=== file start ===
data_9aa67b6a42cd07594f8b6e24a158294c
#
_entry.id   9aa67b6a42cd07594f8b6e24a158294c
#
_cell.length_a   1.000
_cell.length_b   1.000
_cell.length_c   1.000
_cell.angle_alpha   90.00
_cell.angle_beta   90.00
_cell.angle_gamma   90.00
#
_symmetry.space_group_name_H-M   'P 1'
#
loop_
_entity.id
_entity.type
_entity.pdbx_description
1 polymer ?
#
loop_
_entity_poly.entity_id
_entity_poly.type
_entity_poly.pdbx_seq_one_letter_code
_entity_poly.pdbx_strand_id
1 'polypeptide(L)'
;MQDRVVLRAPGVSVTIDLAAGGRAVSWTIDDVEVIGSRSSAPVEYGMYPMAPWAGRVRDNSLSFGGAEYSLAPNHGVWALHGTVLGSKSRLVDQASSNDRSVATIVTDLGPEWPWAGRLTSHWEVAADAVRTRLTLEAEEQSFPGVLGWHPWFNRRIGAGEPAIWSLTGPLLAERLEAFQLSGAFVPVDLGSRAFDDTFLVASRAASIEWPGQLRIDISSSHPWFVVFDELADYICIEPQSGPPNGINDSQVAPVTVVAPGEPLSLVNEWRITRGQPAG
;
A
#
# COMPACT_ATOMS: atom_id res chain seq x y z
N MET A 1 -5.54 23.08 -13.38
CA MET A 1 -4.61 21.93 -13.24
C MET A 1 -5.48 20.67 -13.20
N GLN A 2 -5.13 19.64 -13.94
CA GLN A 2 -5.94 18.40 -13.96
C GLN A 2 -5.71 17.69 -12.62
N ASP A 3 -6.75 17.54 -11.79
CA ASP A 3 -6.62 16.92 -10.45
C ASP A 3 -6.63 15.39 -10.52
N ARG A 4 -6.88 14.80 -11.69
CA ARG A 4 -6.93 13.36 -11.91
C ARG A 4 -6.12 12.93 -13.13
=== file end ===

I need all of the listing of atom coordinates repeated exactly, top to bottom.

data_9aa67b6a42cd07594f8b6e24a158294c
#
_entry.id   9aa67b6a42cd07594f8b6e24a158294c
#
_cell.length_a   1.000
_cell.length_b   1.000
_cell.length_c   1.000
_cell.angle_alpha   90.00
_cell.angle_beta   90.00
_cell.angle_gamma   90.00
#
_symmetry.space_group_name_H-M   'P 1'
#
loop_
_entity.id
_entity.type
_entity.pdbx_description
1 polymer ?
#
loop_
_entity_poly.entity_id
_entity_poly.type
_entity_poly.pdbx_seq_one_letter_code
_entity_poly.pdbx_strand_id
1 'polypeptide(L)'
;MQDRVVLRAPGVSVTIDLAAGGRAVSWTIDDVEVIGSRSSAPVEYGMYPMAPWAGRVRDNSLSFGGAEYSLAPNHGVWALHGTVLGSKSRLVDQASSNDRSVATIVTDLGPEWPWAGRLTSHWEVAADAVRTRLTLEAEEQSFPGVLGWHPWFNRRIGAGEPAIWSLTGPLLAERLEAFQLSGAFVPVDLGSRAFDDTFLVASRAASIEWPGQLRIDISSSHPWFVVFDELADYICIEPQSGPPNGINDSQVAPVTVVAPGEPLSLVNEWRITRGQPAG
;
A
#
# COMPACT_ATOMS: atom_id res chain seq x y z
N MET A 1 -5.54 23.08 -13.38
CA MET A 1 -4.61 21.93 -13.24
C MET A 1 -5.48 20.67 -13.20
N GLN A 2 -5.13 19.64 -13.94
CA GLN A 2 -5.94 18.40 -13.96
C GLN A 2 -5.71 17.69 -12.62
N ASP A 3 -6.75 17.54 -11.79
CA ASP A 3 -6.62 16.92 -10.45
C ASP A 3 -6.63 15.39 -10.52
N ARG A 4 -6.88 14.80 -11.69
CA ARG A 4 -6.93 13.36 -11.91
C ARG A 4 -6.12 12.93 -13.13